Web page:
“Do not overrate what you have received, nor envy others. He who envies others does not achieve peace.” ~ Buddha
Let’s say that you and your close friend try out or compete for the same thing. It could be making the team, getting either a promotion or an award, or winning the lottery. You learn that your friend makes the team, got the promotion, or won the prize. You did not. How do you feel?
First, if you are an adult, you’re happy for your friend. If you’re a teenager (or you need to read The Untethered Soul), you may get out the voodoo doll and some pins, or begin some plot against your former friend.
We may begin to feel something else. It’s an emotion that we don’t want to feel, but it’s there. It’s a twinge we feel on the inside that is directly related to our disappointment and that other person. We feel envy. We do! It’s normal, and it’s okay as long as we don’t act-out on that negative emotion. I’ve never received recognition or a promotion (that others also wanted) without someone letting me know of their displeasure.
One time, I asked this guy, “Did you want me to turn it down so you can have it? I know you think you deserved or wanted it more than I did. Don’t you feel just a little petty right now?” I have been on the losing end enough times to recognize his emotion. Myself and I have had talks about that. I don’t like feeling envious. It makes me feel worse. Envy is not unusual. I often admit to the feeling.
So, if this is normal, why is it considered another breach of all that is good and holy within us? The reason is simple: this is not a good thing about our human nature. We know that envy is normal, and that it will pass, but it’s also dangerous. Loving friendships have ended. Businesses have suffered. Shame and embarrassment have been coopted by envy because the accompanying behavior make us feel worse. Envy is part of us, a dark corner of who and what we are. We must acknowledge that part of our dark side.
There is a shallow envy that is part of daily life. When I see men of my age with huge locks of thick, beautiful hair (usually gray), I feel mild envy. I admit it. I want what they have. That guy did nothing to deserve to have more than his share of hair follicles so late in life. I did nothing to promote my loss of the same. I’m almost proud of my envy. It’s true. I own up to it. I get it: envy is the desire for others’ traits, status, abilities, or situation.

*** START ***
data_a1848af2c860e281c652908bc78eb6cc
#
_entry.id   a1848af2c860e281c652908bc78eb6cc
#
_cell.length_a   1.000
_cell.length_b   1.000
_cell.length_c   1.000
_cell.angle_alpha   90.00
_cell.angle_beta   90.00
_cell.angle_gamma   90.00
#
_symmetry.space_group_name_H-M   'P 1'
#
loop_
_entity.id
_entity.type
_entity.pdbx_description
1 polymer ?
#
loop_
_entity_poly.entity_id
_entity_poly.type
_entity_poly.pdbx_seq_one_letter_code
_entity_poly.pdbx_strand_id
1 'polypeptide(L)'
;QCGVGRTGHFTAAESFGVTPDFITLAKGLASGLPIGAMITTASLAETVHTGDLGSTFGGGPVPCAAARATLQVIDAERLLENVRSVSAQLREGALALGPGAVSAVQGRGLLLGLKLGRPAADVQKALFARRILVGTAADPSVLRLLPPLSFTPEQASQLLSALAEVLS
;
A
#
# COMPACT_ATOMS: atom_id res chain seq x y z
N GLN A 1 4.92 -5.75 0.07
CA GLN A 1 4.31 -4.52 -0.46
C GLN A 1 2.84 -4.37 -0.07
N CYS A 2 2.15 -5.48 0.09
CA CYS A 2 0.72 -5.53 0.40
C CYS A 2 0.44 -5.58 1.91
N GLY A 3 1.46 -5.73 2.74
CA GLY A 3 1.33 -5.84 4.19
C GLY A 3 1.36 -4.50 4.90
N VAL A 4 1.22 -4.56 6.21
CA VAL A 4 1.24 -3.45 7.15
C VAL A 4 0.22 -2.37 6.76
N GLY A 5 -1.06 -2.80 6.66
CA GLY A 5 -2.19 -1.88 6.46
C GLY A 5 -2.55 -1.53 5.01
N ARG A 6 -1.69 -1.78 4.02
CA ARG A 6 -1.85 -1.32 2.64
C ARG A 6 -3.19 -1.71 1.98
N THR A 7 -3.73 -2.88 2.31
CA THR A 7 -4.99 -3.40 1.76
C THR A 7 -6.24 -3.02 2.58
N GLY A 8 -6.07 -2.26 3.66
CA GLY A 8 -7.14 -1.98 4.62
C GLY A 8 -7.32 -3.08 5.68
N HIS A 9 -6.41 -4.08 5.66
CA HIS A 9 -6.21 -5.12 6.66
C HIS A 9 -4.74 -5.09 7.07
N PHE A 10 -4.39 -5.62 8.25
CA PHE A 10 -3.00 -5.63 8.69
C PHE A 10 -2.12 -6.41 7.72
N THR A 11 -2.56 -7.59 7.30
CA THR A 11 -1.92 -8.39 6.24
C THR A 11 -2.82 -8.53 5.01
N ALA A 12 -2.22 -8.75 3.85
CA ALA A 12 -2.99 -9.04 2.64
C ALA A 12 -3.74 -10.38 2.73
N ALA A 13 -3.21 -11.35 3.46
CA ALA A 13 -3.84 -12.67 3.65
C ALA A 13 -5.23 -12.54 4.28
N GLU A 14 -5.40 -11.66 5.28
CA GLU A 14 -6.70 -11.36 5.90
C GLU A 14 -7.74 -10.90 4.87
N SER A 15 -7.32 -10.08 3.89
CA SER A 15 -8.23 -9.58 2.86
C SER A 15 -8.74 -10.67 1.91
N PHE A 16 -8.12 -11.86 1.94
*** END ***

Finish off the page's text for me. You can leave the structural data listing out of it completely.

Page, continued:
In Summa Theologiae, Thomas Aquinas said, “Envy, according to the aspect of its object is contrary to charity, whence the soul derives its spiritual life… Charity rejoices in our neighbor’s good, while envy grieves over it.” Why do we do this? Because other people are so much luckier, smarter, more attractive, and better than we are. Lucky bastards.
But there’s good news. If you go to Hell, your punishment awaits: you’ll be put in freezing water. I looked it up. Think about that. Hell, fire and all that; and you and I are hanging out at the ice bar. Now, it’s their turn to be envious, right?
I don’t know why, but envy is associated with the dog and the color green. Oh, right, the green-eyed monster. Not so fast. I use envy and jealousy as two different words that apply to different kinds of situations.
Envy and jealousy are not the same emotions. Envy, as unpleasant as it can be, usually doesn’t contain a sense of betrayal and outrage. Jealousy needn’t contain a sense of inferiority. The difference is in the numbers.
Envy is a two-person situation, jealousy is a three-person situation. Envy is a reaction to lacking something. Jealousy is a reaction to the threat of losing something or someone. Of course, when we feel jealous, we often feel envious as well.
The opposite of envy is supposed to be charity. I think the more accurate word is love. Some experts say kindness. I say love, not because love will prevent envy, but because our love will help us overcome that part of our dark, selfish selves and we’ll find peace and happiness sooner. Love is the primary emotion. Envy and jealousy are both subordinate to fear, which is also primary. Both fall under the heading of wasted time and emotions since neither accomplish anything.
But, as long we are normal humans, we must deal with our feelings and emotions. It’s all about how we feel. The actions we choose to follow our emotions are up to us. Can we at least balance some light with our dark side?
Envy is real and normal. So is jealousy.
We generally see them as bad, weakness of the spirit, and damaging to life and our relationships. Consider both to be among life’s gaps.
Mind those gaps and look both ways. We need to see our own human darkness and weaknesses and deal with them.